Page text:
Day 16: Done with Basic Data Structures

Day 16: Done with Basic Data Structures

#100DaysOfCode Challenge

Photo by James Harrison on Unsplash

Today’s Progress:

Today I completed the second half of the Basic Data Structures section on JavaScript course from freeCodeCamp. Next, I’ll be moving on to ‘Basic Algorithm Scripting’. Today’s challenges focused on interacting with nested arrays and objects. Below are my notes and reflection from today’s session.

Quotes & Key Ideas:

  • “indexOf() takes an element as a parameter, and when called, it returns the position, or index, of that element, or -1 if the element does not exist on the array."
  • “JavaScript offers several built in methods that each iterate over arrays in slightly different ways to achieve different results (such as every(), forEach(), map(), etc.), however the technique which is most flexible and offers us the greatest amount of control is a simple for loop."
  • “At their most basic, objects are just collections of key-value pairs. In other words, they are pieces of data (values) mapped to unique identifiers called properties (keys).”
  • You can use the dot notation to add key-value pairs to an object (e.g., contact.email = 'messagme@mail.com';). However, if the new property (key) has as a space in it, then the bracket ([]) notation must be used (e.g., contact['phone number'] = '1-800-2633';).
  • To remove a key from an object use the keyword delete. For example, delete foods.apples; will remove the apples key from the foods object.
  • How to check for a property: “JavaScript provides us with two different ways to do this. One uses the hasOwnProperty() method and the other uses the in keyword." For example, let's say we have an object called users and within there is a property (value) called 'Alan', then users.hasOwnProperty('Alan'); and 'Alan' in users; will both return true.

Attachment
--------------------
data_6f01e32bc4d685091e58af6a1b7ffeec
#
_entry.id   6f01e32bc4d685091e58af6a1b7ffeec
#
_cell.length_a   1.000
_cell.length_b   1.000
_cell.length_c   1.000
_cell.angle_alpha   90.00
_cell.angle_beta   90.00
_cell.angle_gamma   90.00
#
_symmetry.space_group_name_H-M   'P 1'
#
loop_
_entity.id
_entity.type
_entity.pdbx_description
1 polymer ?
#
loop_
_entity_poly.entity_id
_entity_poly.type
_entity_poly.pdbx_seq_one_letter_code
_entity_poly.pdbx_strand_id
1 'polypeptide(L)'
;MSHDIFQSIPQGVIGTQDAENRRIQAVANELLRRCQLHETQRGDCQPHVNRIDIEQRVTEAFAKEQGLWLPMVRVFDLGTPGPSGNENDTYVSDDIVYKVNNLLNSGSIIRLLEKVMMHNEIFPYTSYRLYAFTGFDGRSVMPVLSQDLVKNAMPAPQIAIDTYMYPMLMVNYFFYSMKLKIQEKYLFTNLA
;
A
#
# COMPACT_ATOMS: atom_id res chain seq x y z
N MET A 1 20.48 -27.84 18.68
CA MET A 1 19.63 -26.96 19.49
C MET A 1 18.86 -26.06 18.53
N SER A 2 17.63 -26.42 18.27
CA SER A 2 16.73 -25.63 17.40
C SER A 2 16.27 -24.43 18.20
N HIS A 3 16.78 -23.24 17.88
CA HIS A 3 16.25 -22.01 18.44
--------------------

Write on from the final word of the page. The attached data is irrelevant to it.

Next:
• “Sometimes you may need to iterate through all the keys within an object. This requires a specific syntax in JavaScript called a for…in statement.”
  • “NOTE: Objects do not maintain an ordering to stored keys like arrays do; thus a key’s position on an object, or the relative order in which it appears, is irrelevant when referencing or accessing that key.”
  • Object.keys() is a method will generate an array of all the keys within an objects. It takes an object as its argument.

a white model of the left hemisphere of the human brain mounted on a white wall illuminated with blue and purpose lights Photo by Milad Fakurian on Unsplash

Thoughts:

Whew! Nested arrays and objects can be a bit dicey, but I think I’m getting there. It took a lot of brain power to navigate through them and write functions/code to manipulate the different levels.

I ended up doing a ‘power’ code session where I worked for two 33-minute blocks of time while listening to the Battlestar Galactic song Prelude to War. This ‘power’ session approached help me stay focus and complete the ‘Basic Data Structure’ section of the course which was great because that was my goal when I sat down to study.

I’m not sure I’d always take this approach (sitting for an hour with only a small break in the middle is taxing on the body and mind), but I wanted to get in my study time today since I’ve got some other plans (and chores) to this Sunday. That aside, I think today was another good study session and I’m looking forward to the next.

For my progress visit the timeline on my freeCodeCamp Profile.

You can read the full log of my #100DaysOfCode journey on GitHub.